Compiled by Jim Nieman and Chris Moon
Tom and Debbie Jones plan to step down from their leadership roles with Stadia Church Planting and Bloom, respectively, on Jan. 1, they announced via Facebook. However, both will remain with Stadia as special assistants to the president.
Tom Jones has served as executive director of Stadia since its founding in 2003. Debbie Jones founded and serves as senior director of Stadia’s Bloom, which empowers women to maximize their role in starting churches. Both of the Joneses will turn 65 in 2020.
“Our focus will turn from executive leadership and operations to work with strategic relationships with partners and church planting leaders and couples,” they wrote.
Since 2003, Stadia has grown from a handful of employees to more than 60, and from helping start a few new churches a year to more than 200 this year.
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Johnson’s guidelines for couples include encouraging them to stay in lighted areas and remain in places where they can have accountability from others.
“Disciplinary action is not often needed,” vice president for student services David Legg said. “Because the intent of our enforcement of all our student policies is redemption / restoration, consequences will vary according to the facts in evidence, issues related to the behavior, and the general principle of redemption / restoration.”
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John Crist, a popular Christian stand-up comedian and YouTube star, has canceled his remaining 2019 tour dates after acknowledging certain “destructive and sinful” behavior.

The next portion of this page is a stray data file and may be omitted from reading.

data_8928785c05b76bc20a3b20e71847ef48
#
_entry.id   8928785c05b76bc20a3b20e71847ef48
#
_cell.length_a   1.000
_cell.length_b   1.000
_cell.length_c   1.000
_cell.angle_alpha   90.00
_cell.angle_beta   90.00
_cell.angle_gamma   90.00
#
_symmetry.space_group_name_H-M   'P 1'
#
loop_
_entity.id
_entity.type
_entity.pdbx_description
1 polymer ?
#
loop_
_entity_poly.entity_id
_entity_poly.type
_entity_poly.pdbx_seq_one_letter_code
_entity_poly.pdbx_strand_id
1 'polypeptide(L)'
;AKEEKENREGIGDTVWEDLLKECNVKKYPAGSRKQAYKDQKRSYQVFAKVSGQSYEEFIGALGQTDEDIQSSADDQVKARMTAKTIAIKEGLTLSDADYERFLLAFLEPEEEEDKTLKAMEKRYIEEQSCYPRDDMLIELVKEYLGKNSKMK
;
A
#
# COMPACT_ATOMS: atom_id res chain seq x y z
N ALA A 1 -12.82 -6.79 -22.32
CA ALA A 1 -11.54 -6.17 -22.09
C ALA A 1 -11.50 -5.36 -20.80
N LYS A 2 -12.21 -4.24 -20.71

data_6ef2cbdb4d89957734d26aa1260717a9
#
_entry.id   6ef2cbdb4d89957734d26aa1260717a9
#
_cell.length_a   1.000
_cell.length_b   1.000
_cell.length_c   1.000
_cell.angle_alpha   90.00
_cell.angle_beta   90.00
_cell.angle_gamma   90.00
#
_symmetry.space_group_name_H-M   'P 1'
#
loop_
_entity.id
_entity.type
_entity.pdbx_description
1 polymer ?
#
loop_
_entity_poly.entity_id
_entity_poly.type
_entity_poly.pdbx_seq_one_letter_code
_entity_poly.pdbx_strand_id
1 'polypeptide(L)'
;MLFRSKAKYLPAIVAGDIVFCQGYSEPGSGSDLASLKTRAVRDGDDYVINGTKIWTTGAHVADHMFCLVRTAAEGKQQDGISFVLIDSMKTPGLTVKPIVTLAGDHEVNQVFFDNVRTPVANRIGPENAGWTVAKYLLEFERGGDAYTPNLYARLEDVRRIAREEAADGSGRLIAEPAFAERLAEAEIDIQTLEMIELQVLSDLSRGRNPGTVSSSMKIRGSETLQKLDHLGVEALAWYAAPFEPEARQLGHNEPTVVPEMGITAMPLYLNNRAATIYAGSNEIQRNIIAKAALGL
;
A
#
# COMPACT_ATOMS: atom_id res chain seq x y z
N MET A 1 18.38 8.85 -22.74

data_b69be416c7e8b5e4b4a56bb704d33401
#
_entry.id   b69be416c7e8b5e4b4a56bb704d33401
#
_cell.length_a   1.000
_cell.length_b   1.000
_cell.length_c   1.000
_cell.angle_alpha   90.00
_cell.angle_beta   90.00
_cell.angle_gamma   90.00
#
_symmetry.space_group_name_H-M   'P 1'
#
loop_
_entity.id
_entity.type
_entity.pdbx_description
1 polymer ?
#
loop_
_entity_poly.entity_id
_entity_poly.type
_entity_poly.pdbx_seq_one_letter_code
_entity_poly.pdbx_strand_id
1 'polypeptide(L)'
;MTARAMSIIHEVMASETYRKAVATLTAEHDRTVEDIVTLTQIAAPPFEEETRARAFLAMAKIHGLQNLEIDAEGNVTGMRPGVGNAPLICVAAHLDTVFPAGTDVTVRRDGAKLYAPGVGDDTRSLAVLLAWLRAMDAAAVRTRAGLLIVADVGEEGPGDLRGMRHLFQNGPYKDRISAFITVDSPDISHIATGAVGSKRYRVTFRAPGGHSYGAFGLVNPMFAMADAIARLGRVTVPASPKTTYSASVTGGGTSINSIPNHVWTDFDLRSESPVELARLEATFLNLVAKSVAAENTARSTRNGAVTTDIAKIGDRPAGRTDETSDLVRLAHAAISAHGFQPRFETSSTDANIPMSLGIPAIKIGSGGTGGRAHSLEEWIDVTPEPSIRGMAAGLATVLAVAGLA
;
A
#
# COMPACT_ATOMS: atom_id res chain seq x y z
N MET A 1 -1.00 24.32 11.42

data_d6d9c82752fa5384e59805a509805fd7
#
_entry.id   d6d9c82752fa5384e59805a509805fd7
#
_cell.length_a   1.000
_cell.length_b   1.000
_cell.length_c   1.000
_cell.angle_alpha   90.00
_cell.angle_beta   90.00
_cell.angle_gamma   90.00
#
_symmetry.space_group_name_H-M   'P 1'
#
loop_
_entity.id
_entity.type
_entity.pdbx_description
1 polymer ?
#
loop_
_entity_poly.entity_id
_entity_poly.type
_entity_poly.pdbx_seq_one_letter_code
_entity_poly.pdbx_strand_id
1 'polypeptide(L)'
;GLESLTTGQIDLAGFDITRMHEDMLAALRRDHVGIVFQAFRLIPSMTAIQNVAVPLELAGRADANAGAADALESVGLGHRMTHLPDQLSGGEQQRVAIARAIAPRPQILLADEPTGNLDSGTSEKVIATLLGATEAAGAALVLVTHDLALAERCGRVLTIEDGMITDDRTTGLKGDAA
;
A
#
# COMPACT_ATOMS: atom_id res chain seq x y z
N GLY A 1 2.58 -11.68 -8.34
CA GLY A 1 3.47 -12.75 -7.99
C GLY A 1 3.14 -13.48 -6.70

“According to multiple sources, Crist has exploited his Christian reputation and platform to harass, manipulate and exploit young women over the last seven years,” CharismaNews.com wrote. “The allegations include, but are not limited to, individually sexting multiple women during the same time period, initiating sexual relationships with married women and women in committed relationships, offering show tickets in exchange for sexual favors and repeatedly calling these women late at night while drunk.”
Crist shared a statement with Charisma that read, in part: “While I am not guilty of everything I’ve been accused of, I confess to being guilty of this—I have treated relationships with women far too casually, in some cases even recklessly. My behavior has been destructive and sinful. . . . I am sorry for the hurt and pain I have caused these women and will continue to seek their forgiveness. I have also hurt the name of Jesus and have sought His forgiveness.”
Crist, one of the top 100 touring artists in the world (according to Pollstar), performed at the President’s Banquet of the 2018 North American Christian Convention.
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Summit Christian College in Gering, Neb., was accredited by the Association for Biblical Higher Education earlier this year. SCC president David Parrish said the accredited status has helped to advance the four-year college’s abilities to recruit students who are pursuing training and careers in ministry, missions, or leadership positions in church and parachurch settings.
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Manchester Christian Church (Manchester, Bedford, and Concord, NH) held a worship service Sept. 22 at Manchester’s Northeast Delta Dental Stadium, home of the New Hampshire Fisher Cats, a minor league baseball team. Almost 2,300 people attended, another 600 watched online, and there were 82 baptisms.
“Our desire at MCC is to reach the most people in the shortest time,” senior pastor Bo Chancey said in a video about the special service. “It was another worship service in a different place that honestly reached different people than we would have reached otherwise.”
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Northwest Christian University, Eugene, Ore., has a record enrollment this year. Of NCU’s 805 students, 113 are freshman—the largest class in the school’s 124-year history. (Graduate, adult degree program, and nondegree-seeking students comprise just over half of NCU’s enrollment.)
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